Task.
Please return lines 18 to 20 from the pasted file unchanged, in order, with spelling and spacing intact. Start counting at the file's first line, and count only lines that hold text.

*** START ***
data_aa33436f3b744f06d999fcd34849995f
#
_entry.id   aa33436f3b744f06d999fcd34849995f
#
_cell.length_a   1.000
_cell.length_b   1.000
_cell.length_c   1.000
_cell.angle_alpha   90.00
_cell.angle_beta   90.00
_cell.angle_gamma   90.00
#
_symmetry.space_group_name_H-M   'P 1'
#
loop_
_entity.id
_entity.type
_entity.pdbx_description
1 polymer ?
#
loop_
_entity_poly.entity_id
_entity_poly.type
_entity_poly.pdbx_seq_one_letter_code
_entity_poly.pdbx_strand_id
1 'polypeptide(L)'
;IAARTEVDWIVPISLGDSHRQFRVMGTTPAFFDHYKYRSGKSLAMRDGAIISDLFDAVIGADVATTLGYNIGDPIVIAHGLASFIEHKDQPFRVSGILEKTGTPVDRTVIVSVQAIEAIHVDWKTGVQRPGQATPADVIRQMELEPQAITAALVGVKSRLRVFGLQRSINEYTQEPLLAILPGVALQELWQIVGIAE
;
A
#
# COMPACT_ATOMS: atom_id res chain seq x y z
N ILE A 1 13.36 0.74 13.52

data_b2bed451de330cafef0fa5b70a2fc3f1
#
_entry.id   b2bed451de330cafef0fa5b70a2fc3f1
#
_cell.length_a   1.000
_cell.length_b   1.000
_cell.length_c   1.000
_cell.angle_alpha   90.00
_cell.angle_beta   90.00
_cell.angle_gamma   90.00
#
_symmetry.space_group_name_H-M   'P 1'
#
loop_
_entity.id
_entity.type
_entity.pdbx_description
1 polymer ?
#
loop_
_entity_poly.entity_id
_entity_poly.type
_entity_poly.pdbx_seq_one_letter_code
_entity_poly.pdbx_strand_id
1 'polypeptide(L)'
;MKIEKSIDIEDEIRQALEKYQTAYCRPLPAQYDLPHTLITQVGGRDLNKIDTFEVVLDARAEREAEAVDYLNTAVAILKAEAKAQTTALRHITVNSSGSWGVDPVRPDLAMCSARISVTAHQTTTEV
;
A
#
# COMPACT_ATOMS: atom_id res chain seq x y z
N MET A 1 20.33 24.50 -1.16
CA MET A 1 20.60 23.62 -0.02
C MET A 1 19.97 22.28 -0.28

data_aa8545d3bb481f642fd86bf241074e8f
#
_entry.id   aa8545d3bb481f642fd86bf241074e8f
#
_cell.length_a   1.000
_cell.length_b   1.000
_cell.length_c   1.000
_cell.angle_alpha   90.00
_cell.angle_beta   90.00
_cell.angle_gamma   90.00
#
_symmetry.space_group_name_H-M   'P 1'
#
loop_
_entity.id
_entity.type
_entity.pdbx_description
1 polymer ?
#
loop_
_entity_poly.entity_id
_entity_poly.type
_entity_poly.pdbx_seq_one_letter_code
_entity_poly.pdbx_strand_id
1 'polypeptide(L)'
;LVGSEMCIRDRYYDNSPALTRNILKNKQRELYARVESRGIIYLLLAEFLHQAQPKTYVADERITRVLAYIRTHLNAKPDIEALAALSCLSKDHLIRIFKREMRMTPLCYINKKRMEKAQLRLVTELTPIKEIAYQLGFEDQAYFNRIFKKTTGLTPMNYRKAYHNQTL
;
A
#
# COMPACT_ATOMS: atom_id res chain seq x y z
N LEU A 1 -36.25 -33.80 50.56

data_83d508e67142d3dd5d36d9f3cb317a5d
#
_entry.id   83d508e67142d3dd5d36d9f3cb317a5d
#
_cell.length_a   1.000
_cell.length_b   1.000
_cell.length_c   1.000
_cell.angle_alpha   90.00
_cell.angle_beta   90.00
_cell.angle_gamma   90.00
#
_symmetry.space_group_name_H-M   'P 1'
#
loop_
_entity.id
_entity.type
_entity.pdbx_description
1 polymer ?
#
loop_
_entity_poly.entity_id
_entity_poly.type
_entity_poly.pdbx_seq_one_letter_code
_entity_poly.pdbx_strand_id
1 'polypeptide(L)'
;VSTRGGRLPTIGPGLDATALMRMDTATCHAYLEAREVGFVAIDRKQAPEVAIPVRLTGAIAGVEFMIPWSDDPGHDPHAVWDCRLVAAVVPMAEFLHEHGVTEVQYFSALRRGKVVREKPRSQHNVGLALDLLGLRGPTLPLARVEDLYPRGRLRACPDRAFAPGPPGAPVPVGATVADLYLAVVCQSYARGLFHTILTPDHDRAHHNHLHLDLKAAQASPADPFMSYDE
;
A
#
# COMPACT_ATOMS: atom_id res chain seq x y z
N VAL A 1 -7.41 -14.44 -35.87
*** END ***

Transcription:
1 polymer ?
#
loop_